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City Council affirms goal to conduct safe elections in Ely

Resolution presented by citizens rejected for technical reasons

Keith Vandervort
Posted 10/22/20

ELY – With prompting from two residents, the city council Tuesday night affirmed their goal to continue to conduct free and fair elections in the city of Ely.

A proposed resolution presented …

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City Council affirms goal to conduct safe elections in Ely

Resolution presented by citizens rejected for technical reasons

Posted

ELY – With prompting from two residents, the city council Tuesday night affirmed their goal to continue to conduct free and fair elections in the city of Ely.

A proposed resolution presented by two local political activists, Carol Orban and Betty Firth, was rejected by Mayor Chuck Novak for technical reasons but he agreed to support a motion by the council affirming the same goal.

Firth and Orban formally requested to appear before the council and read their resolution:

“The Ely City Council resolves that our democratic system rests upon the innate dignity and worth of every citizen. Its laws provide equal protection to all. The Ely City Council opposes any threats to destabilize any election, including any actions that undermine citizens’ trust in the integrity of our electoral system. Ely officials involved in any stage of the electoral process assure that the vote of every citizen -  whether the they vote in-person, drop box, or absentee ballot – will be counted.”

Firth told council members that she and Orban were concerned about recent reports about voter obstruction of the upcoming presidential election.

“Range cities are going to be targeted and Ely was among them,” she said. “We feel that your commitment as a council and Ely law enforcement will send a good strong message to the public that you are aware that there have been threats and that you are prepared to protect each citizen’s right to vote and ensure that all votes are counted.”

Orban added, “We are not concerned that the clerk or city of Ely will not count votes fairly. We are more concerned about other kinds disruptions in the actual election process. We would like to know if the city has a plan in case strangers come in or even people from our city show up to perhaps intimidate voters and that sort of thing.”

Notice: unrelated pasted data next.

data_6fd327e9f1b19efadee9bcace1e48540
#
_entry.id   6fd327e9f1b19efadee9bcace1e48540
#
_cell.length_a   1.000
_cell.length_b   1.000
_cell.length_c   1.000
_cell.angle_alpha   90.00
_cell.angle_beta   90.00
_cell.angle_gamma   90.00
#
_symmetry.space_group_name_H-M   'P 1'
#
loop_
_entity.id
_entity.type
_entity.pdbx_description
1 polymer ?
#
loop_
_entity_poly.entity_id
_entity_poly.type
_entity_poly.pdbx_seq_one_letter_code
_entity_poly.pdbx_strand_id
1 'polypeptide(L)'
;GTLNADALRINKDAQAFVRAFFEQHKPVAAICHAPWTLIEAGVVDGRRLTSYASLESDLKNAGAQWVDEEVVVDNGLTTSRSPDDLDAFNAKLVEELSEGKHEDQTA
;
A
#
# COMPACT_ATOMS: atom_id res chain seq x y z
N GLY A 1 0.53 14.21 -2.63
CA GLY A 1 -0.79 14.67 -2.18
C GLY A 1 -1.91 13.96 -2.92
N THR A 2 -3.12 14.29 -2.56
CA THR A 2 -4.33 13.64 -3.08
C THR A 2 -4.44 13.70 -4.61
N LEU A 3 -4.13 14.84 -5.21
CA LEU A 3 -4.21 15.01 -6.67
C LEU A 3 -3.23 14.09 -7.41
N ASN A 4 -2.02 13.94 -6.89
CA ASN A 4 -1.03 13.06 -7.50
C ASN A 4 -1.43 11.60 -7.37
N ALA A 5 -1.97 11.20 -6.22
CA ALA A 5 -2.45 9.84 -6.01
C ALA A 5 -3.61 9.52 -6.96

Novak responded, “The answer to your question is ‘yes.’”

When asked by council member Paul Kess if the resolution would be addressed at that point or later in the meeting, Novak said the resolution was not “proper” in the way it was prepared.

“Resolutions come to the council in writing in accordance with Roberts Rules of Order,” Novak said. “There must be a resolution number attached to it and must follow the sequence that our clerk’s office handles. Going with a last-minute resolution and not knowing what all the details were and the reason has caused this council in the past to get in a sticky wicket.”

Kess suggested that the council consider a motion to accomplish the same idea of supporting free and fair elections in the city. His motion was supported by council member Albert Forsman.

Forsman said, “I don’t feel there is a need for this other than to comfort those who are maybe questioning it. We have an outstanding (city) staff and our volunteers who work the polls and are well trained and take an oath to ensure a fair election. Our community as a whole wants that. Because there are people out there questioning what’s going on in our world right now, I will back this.”

Novak added, “From my perspective, we are passing a motion that restates what we are already doing.” He noted that he has not seen any documentation indicating “any possible shenanigans” going on. “I wasn’t really worried about it.”

He praised the training of the city’s election officials in preparing for the elections. “We have a right and a duty to vote and it should not be interfered with,” Novak said. The motion passed unanimously by the members present.

Clerk-Treasurer Harold Langowski said that all absentee ballots received by the clerk’s office by election day, perhaps 700-800, will be fed into the ballot machine and counted after polls close at 8 p.m. on Tuesday Nov. 3.

“We will likely be counting ballots until midnight,” he said. “It will be a long day.”

City officials this week conducted accuracy testing of the city’s vote counting machine.

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